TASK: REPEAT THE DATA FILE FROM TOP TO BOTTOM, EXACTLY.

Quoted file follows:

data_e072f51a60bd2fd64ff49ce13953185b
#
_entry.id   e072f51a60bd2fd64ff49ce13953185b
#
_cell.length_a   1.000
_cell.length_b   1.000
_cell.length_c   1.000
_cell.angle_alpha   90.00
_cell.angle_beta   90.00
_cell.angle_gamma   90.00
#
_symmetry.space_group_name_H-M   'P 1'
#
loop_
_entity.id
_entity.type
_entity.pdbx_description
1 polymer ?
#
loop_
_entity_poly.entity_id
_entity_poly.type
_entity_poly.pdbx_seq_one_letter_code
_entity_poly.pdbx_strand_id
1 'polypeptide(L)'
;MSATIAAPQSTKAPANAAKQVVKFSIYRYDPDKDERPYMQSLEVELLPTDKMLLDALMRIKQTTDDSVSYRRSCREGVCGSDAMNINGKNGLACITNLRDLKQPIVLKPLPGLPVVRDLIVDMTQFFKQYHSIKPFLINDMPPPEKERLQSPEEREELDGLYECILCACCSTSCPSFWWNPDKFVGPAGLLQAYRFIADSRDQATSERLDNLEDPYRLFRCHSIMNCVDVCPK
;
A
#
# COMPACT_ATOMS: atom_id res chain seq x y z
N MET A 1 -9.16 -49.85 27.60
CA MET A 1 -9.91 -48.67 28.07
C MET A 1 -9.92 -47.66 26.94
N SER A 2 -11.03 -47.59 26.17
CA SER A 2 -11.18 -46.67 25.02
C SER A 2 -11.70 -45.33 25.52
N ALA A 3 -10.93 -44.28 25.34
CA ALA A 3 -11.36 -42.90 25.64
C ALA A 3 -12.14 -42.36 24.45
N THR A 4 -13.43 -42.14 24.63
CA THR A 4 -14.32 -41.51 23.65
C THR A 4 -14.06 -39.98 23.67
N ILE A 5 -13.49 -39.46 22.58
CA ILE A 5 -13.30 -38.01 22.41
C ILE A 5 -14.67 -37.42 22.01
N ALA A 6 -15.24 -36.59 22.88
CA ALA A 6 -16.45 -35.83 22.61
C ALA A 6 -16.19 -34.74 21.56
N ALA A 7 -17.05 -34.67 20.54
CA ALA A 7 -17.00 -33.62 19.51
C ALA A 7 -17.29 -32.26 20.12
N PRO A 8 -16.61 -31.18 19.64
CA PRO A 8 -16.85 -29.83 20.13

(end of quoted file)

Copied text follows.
data_e072f51a60bd2fd64ff49ce13953185b
#
_entry.id   e072f51a60bd2fd64ff49ce13953185b
#
_cell.length_a   1.000
_cell.length_b   1.000
_cell.length_c   1.000
_cell.angle_alpha   90.00
_cell.angle_beta   90.00
_cell.angle_gamma   90.00
#
_symmetry.space_group_name_H-M   'P 1'
#
loop_
_entity.id
_entity.type
_entity.pdbx_description
1 polymer ?
#
loop_
_entity_poly.entity_id
_entity_poly.type
_entity_poly.pdbx_seq_one_letter_code
_entity_poly.pdbx_strand_id
1 'polypeptide(L)'
;MSATIAAPQSTKAPANAAKQVVKFSIYRYDPDKDERPYMQSLEVELLPTDKMLLDALMRIKQTTDDSVSYRRSCREGVCGSDAMNINGKNGLACITNLRDLKQPIVLKPLPGLPVVRDLIVDMTQFFKQYHSIKPFLINDMPPPEKERLQSPEEREELDGLYECILCACCSTSCPSFWWNPDKFVGPAGLLQAYRFIADSRDQATSERLDNLEDPYRLFRCHSIMNCVDVCPK
;
A
#
# COMPACT_ATOMS: atom_id res chain seq x y z
N MET A 1 -9.16 -49.85 27.60
CA MET A 1 -9.91 -48.67 28.07
C MET A 1 -9.92 -47.66 26.94
N SER A 2 -11.03 -47.59 26.17
CA SER A 2 -11.18 -46.67 25.02
C SER A 2 -11.70 -45.33 25.52
N ALA A 3 -10.93 -44.28 25.34
CA ALA A 3 -11.36 -42.90 25.64
C ALA A 3 -12.14 -42.36 24.45
N THR A 4 -13.43 -42.14 24.63
CA THR A 4 -14.32 -41.51 23.65
C THR A 4 -14.06 -39.98 23.67
N ILE A 5 -13.49 -39.46 22.58
CA ILE A 5 -13.30 -38.01 22.41
C ILE A 5 -14.67 -37.42 22.01
N ALA A 6 -15.24 -36.59 22.88
CA ALA A 6 -16.45 -35.83 22.61
C ALA A 6 -16.19 -34.74 21.56
N ALA A 7 -17.05 -34.67 20.54
CA ALA A 7 -17.00 -33.62 19.51
C ALA A 7 -17.29 -32.26 20.12
N PRO A 8 -16.61 -31.18 19.64
CA PRO A 8 -16.85 -29.83 20.13